SeaDrill's Dividend X-Ray

Not all dividends are created equal. Here, we'll do a top-to-bottom analysis of a company to understand the quality of its dividend and see how it's changed over the past five years.

The company we're looking at today is SeaDrill (Nasdaq: SDRL  ) , which yields 0.8%.

SeaDrill is a deep-sea driller, competing with other drillers such as DryShips (Nasdaq: DRYS  ) subsidiary Ocean Rig (Nasdaq: ORIG  ) . Besides the Macando oil disaster, which shut down drilling in the Gulf of Mexico for six months, the industry has largely been doing very well, as high oil prices and new discoveries have kept up demand for deep-sea drilling rigs.

Seadrill Total Return Price Chart

Seadrill Total Return Price Chart by YCharts

To evaluate the quality of a dividend, the first thing to consider is whether the company has paid a dividend consistently over the past five years and, if so, how much it has grown.

Seadrill Dividend Chart

Seadrill Dividend Chart by YCharts

SeaDrill's dividend has been slowly rising since its IPO in 2010. The two dips you see in the graph are special dividends the company paid out in addition to its regular quarterly dividend.

 Immediate safety
To understand how safe a dividend is, we use three crucial tools, the first of which is:

  • The interest coverage ratio, or the number of times interest is earned, calculated by dividing earnings before interest and taxes by interest expense. The interest coverage ratio measures a company's ability to pay the interest on its debt. An interest coverage ratio less than 1.5 is questionable; a number less than 1 means that the company is not bringing in enough money to cover its interest expenses.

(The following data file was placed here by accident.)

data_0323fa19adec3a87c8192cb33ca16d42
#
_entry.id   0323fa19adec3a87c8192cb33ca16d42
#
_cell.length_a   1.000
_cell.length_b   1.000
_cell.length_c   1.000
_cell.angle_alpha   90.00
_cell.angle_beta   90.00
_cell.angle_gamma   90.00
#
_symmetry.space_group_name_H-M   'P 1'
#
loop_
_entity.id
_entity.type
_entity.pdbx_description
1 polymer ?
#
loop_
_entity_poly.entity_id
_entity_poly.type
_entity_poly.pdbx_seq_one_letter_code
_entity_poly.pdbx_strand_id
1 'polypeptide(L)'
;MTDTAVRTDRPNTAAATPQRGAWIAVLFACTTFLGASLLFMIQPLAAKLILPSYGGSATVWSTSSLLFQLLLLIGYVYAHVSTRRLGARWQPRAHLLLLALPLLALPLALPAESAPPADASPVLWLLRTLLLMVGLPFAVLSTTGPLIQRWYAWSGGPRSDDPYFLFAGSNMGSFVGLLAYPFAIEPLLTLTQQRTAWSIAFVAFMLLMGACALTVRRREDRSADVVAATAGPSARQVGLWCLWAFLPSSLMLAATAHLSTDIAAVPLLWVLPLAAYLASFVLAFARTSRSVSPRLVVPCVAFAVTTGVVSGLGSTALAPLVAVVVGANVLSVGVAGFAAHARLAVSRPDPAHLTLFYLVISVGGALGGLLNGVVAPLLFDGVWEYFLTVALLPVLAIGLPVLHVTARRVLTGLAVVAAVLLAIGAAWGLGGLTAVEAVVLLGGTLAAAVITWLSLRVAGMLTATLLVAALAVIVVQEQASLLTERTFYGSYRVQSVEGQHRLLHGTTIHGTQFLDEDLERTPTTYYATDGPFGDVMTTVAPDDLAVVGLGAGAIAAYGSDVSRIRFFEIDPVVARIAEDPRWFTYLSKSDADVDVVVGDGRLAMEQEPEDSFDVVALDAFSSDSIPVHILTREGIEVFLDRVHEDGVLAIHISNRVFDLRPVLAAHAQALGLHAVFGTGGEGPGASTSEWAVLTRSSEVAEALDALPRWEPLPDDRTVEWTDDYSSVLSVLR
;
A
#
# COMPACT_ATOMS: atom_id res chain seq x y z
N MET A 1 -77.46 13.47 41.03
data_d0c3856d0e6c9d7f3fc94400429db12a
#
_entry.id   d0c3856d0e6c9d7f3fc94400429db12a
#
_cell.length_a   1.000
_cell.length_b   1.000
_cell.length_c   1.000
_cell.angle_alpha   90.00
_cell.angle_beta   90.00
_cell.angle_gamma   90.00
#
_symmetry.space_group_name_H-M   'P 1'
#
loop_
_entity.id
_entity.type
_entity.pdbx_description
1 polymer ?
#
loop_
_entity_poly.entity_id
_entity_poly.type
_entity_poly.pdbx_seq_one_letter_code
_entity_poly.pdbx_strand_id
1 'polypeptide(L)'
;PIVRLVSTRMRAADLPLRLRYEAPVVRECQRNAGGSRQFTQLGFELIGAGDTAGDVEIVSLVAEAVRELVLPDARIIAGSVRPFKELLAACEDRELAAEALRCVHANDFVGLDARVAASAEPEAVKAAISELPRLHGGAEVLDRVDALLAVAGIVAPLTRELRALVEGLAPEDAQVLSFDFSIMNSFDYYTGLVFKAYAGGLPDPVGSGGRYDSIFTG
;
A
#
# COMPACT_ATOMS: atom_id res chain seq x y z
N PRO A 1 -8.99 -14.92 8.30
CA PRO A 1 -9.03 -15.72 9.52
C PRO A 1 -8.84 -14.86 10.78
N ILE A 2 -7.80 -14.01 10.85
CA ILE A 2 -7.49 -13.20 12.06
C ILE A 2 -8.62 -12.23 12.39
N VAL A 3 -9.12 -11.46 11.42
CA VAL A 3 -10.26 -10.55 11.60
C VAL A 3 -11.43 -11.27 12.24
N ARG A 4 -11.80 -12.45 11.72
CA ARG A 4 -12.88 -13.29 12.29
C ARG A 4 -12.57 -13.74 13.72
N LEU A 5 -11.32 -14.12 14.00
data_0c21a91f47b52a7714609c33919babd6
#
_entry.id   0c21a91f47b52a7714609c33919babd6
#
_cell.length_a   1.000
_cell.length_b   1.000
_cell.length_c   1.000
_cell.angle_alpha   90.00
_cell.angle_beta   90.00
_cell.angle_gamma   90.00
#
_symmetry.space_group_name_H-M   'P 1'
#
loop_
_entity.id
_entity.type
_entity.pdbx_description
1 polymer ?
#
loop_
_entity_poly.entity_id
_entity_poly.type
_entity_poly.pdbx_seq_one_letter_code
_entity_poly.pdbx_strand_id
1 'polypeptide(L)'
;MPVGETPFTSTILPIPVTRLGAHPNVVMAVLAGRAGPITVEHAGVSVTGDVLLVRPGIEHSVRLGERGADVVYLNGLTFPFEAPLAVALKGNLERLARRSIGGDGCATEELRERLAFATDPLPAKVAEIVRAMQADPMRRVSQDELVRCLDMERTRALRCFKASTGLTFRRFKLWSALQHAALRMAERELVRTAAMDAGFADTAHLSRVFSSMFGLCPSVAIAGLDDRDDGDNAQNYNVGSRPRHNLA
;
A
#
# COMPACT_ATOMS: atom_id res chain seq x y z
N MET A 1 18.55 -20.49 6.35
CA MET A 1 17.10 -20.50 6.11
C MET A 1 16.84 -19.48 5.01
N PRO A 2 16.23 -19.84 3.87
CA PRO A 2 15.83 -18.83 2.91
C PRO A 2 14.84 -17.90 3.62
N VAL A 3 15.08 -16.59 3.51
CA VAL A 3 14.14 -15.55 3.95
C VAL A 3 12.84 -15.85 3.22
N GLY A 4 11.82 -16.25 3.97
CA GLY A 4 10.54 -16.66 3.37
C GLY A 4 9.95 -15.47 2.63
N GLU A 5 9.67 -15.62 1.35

Seadrill Times Interest Earned TTM Chart

Seadrill Times Interest Earned TTM Chart by YCharts

At 11.36 SeaDrill covers every $1 in interest expense with over $11 in operating earnings.


The other tools we use to evaluate the safety of a dividend are:

  • The EPS payout ratio, or dividends per share divided by earnings per share. The EPS payout ratio measures the percentage of earnings that go toward paying the dividend. A ratio greater than 80% is worrisome.
  • The FCF payout ratio, or dividends per share divided by free cash flow per share. Earnings alone don't always paint a complete picture of a business' health. The FCF payout ratio measures the percentage of free cash flow devoted to paying the dividend. Again, a ratio greater than 80% could be a red flag.

Source: S&P Capital IQ.

SeaDrill has been heavily investing in new drillships, and as such, its free cash flow payout ratio is all over the place. Its earnings payout ratio is near 70% and is more representative of the business.


Source: S&P Capital IQ.

There are some alternatives out there in the industry. SeaDrill has both the highest yield and payout ratio, but Transocean (NYSE: RIG  ) has the second highest yield at 7.9%. However, it wasn't profitable the past 12 months and sports a negative payout ratio. Diamond Offshore Drilling (NYSE: DO  ) has a 6.3% yield and very low 6.8% payout ratio. Ensco (NYSE: ESV  ) rounds out the group with a 3% yield and a 47% payout ratio.

Another tool for better investing